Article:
In a laboratory setting, tasks which require your vision include:

  • reading from scales or small print when using laboratory equipment and measuring devices
  • observing changes during sample testing using a microscope
  • using equipment such as balances, spectrophotometers, micropipettes
  • accurately adjusting the setting on a small dial to the test and measure equipment
  • accurately identifying non electronic written information i.e., chemical and sample labels

What adjustments to my study conditions can I access?

A range of adjustments can be organised through the Equitable Learning Services (ELS). Contact the ELS to discuss what adjustments may be helpful to you.

The use of assistive technology to enhance vision will be considered. It is recommended that you discuss this with ELS and the Placement Coordinator prior to commencing placement. Glasses and other visual aids can be used during on-campus learning activities and professional experience placement.

In both the on-campus learning and professional experience settings, tasks may involve:

What do I need to be able to do?

In a laboratory setting, tasks which require gross motor abilities include:

  • picking up, carrying and placing various components in design and build activities
  • manual handling i.e. safely moving, positioning and setting up laboratory equipment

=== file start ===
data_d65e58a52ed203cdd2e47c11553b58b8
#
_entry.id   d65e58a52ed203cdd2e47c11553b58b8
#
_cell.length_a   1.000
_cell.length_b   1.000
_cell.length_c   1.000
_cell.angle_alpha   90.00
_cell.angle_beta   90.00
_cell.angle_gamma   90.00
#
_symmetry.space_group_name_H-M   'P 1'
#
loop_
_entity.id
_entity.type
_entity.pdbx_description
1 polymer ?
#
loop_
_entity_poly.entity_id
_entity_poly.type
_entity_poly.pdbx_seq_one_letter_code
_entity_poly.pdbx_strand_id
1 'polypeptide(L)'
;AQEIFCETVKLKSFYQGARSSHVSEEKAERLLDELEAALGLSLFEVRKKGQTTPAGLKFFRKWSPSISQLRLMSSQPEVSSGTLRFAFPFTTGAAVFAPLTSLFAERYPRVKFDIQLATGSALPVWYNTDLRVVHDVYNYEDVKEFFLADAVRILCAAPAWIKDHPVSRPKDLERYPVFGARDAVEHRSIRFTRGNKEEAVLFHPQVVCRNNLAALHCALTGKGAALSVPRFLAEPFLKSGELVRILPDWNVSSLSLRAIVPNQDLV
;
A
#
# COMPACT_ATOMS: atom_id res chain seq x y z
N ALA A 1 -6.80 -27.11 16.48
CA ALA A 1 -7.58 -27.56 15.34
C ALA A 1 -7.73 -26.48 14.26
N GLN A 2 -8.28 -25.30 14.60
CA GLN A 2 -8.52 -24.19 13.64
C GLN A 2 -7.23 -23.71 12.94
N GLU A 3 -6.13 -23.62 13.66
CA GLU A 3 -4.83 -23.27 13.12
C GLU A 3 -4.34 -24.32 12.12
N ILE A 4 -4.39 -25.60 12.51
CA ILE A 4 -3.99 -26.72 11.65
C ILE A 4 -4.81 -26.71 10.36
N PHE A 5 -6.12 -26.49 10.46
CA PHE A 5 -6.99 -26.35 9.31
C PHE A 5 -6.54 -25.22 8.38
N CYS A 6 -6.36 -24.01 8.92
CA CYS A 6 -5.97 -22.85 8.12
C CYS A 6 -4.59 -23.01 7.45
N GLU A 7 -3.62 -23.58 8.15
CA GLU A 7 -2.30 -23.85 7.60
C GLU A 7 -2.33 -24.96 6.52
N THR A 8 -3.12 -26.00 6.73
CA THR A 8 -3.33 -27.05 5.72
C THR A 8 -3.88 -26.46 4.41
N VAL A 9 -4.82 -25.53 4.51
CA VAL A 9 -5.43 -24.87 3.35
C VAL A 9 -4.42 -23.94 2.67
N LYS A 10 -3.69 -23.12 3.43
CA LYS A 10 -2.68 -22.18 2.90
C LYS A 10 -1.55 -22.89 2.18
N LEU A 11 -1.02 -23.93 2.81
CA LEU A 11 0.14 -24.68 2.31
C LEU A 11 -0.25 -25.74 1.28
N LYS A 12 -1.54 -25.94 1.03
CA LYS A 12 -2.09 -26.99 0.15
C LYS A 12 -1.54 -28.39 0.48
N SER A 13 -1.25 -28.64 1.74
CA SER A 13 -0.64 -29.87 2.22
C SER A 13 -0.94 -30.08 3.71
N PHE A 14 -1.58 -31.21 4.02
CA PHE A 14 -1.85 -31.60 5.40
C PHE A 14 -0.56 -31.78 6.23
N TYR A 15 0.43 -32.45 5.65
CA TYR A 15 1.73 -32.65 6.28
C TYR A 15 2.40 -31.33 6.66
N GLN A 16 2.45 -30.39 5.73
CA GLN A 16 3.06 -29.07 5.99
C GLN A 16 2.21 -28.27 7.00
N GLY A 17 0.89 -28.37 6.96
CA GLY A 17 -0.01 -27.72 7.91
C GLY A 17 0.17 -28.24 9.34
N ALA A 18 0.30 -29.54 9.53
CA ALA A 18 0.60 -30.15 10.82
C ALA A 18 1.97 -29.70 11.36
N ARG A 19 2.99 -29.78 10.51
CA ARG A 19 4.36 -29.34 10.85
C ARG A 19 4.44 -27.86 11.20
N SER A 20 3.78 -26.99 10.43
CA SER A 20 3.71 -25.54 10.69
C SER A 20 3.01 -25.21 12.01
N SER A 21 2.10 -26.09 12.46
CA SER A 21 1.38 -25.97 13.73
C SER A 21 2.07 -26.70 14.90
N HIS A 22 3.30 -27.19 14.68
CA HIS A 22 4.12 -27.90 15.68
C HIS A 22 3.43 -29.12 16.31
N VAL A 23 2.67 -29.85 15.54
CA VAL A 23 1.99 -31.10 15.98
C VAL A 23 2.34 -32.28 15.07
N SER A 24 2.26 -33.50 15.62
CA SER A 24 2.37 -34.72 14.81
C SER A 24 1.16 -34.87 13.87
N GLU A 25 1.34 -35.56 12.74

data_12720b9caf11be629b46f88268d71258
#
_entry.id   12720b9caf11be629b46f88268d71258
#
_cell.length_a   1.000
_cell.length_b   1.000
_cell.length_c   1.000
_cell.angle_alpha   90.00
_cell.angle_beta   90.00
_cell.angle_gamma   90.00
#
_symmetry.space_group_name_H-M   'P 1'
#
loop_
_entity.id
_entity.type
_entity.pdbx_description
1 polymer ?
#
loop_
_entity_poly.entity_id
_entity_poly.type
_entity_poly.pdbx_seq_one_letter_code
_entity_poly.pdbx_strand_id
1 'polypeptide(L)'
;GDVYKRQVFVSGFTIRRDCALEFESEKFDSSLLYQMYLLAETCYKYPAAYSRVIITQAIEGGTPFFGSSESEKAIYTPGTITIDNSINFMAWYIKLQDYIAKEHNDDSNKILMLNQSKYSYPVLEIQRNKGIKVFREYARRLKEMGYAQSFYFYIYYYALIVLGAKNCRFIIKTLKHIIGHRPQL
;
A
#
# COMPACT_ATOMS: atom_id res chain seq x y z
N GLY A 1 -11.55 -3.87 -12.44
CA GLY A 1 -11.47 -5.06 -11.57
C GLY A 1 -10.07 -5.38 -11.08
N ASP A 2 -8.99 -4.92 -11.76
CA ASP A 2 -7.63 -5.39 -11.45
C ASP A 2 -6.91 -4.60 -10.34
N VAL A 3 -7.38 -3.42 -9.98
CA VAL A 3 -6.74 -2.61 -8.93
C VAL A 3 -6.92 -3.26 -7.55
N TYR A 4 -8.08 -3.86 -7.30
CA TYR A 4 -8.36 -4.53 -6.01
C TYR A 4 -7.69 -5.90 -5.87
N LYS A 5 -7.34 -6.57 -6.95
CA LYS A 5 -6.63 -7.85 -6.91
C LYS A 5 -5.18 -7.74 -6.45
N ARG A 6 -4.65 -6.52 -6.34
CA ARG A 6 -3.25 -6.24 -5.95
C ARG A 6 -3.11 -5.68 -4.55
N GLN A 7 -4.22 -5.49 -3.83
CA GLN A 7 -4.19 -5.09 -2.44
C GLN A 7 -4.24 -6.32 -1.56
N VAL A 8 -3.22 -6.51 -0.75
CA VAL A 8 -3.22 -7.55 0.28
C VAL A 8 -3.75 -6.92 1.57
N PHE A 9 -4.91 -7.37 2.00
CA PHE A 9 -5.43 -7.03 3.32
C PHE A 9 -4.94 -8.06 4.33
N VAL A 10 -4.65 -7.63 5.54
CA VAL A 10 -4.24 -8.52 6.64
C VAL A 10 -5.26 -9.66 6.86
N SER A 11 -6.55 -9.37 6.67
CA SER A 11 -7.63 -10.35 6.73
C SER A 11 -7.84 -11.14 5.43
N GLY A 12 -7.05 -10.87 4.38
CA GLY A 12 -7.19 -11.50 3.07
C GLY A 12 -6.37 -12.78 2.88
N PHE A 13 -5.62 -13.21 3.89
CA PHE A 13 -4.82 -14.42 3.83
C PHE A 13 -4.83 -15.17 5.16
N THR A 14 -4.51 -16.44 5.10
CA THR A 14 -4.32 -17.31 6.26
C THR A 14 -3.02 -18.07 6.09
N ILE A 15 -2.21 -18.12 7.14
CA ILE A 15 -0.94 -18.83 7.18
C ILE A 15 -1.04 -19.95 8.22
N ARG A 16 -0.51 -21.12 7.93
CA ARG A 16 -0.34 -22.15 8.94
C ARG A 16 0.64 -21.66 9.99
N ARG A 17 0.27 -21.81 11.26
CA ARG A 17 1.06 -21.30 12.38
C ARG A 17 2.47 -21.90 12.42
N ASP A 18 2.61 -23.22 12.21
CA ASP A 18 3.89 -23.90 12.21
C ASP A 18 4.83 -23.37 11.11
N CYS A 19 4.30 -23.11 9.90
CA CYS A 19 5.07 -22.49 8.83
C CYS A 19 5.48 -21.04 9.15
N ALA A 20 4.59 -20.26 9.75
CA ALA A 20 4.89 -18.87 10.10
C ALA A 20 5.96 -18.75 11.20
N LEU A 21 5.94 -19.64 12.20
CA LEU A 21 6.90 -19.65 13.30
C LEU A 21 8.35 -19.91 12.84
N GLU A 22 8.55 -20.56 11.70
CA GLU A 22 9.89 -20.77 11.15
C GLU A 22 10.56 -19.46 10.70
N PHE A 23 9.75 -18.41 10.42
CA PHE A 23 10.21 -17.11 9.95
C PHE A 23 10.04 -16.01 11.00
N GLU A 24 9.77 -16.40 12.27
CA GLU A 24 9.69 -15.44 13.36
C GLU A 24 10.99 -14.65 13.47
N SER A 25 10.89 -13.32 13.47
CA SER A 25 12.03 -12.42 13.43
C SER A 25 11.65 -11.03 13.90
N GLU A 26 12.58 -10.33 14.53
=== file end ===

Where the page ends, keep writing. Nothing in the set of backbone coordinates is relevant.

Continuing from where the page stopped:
• safely manipulating and operating laboratory equipment

Safe manual handling minimises the risk of injury to yourself and others.

What adjustments to my study conditions can I access?

A range of adjustments can be organised through the Equitable Learning Services (ELS). Contact the ELS to discuss what adjustments may be helpful to you.

Adjustments will be considered in relation to your individual circumstances and physical capacities. Any adjustments considered should not compromise your safety and the safety of others.

i.e., The ability to undertake precise coordinated movements of the hands

What do I need to be able to do?

In both the on-campus learning and a laboratory setting, tasks may involve:

In a laboratory setting, tasks which require fine motor abilities include:

  • conducting experimental techniques such as preparing cultures and applying small volume samples on to gels
  • manipulating small dials on equipment such as microscopes
  • using small measuring equipment such as pipettes

What adjustments to my study conditions can I access?